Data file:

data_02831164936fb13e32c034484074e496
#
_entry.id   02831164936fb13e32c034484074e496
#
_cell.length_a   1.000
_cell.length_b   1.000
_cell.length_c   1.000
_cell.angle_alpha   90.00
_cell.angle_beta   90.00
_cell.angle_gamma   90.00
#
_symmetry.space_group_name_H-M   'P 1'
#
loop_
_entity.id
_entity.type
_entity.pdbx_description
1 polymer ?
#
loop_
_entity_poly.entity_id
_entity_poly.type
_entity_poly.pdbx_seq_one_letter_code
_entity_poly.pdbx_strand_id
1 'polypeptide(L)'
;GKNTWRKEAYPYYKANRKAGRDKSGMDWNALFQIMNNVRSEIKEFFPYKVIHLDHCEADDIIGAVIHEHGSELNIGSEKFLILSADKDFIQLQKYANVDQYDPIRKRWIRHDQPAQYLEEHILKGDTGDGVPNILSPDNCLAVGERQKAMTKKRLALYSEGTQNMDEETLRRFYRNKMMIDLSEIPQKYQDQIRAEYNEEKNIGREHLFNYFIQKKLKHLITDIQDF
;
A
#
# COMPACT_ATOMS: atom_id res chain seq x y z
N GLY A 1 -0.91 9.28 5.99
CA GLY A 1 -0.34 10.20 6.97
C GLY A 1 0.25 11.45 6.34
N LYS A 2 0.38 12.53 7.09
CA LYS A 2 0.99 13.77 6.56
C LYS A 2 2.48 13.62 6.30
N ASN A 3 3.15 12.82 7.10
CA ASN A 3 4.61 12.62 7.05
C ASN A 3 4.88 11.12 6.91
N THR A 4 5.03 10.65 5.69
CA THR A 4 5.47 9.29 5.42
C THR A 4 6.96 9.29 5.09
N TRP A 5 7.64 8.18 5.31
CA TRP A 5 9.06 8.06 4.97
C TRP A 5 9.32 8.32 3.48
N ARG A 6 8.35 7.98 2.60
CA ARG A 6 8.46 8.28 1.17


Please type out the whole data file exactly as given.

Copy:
data_02831164936fb13e32c034484074e496
#
_entry.id   02831164936fb13e32c034484074e496
#
_cell.length_a   1.000
_cell.length_b   1.000
_cell.length_c   1.000
_cell.angle_alpha   90.00
_cell.angle_beta   90.00
_cell.angle_gamma   90.00
#
_symmetry.space_group_name_H-M   'P 1'
#
loop_
_entity.id
_entity.type
_entity.pdbx_description
1 polymer ?
#
loop_
_entity_poly.entity_id
_entity_poly.type
_entity_poly.pdbx_seq_one_letter_code
_entity_poly.pdbx_strand_id
1 'polypeptide(L)'
;GKNTWRKEAYPYYKANRKAGRDKSGMDWNALFQIMNNVRSEIKEFFPYKVIHLDHCEADDIIGAVIHEHGSELNIGSEKFLILSADKDFIQLQKYANVDQYDPIRKRWIRHDQPAQYLEEHILKGDTGDGVPNILSPDNCLAVGERQKAMTKKRLALYSEGTQNMDEETLRRFYRNKMMIDLSEIPQKYQDQIRAEYNEEKNIGREHLFNYFIQKKLKHLITDIQDF
;
A
#
# COMPACT_ATOMS: atom_id res chain seq x y z
N GLY A 1 -0.91 9.28 5.99
CA GLY A 1 -0.34 10.20 6.97
C GLY A 1 0.25 11.45 6.34
N LYS A 2 0.38 12.53 7.09
CA LYS A 2 0.99 13.77 6.56
C LYS A 2 2.48 13.62 6.30
N ASN A 3 3.15 12.82 7.10
CA ASN A 3 4.61 12.62 7.05
C ASN A 3 4.88 11.12 6.91
N THR A 4 5.03 10.65 5.69
CA THR A 4 5.47 9.29 5.42
C THR A 4 6.96 9.29 5.09
N TRP A 5 7.64 8.18 5.31
CA TRP A 5 9.06 8.06 4.97
C TRP A 5 9.32 8.32 3.48
N ARG A 6 8.35 7.98 2.60
CA ARG A 6 8.46 8.28 1.17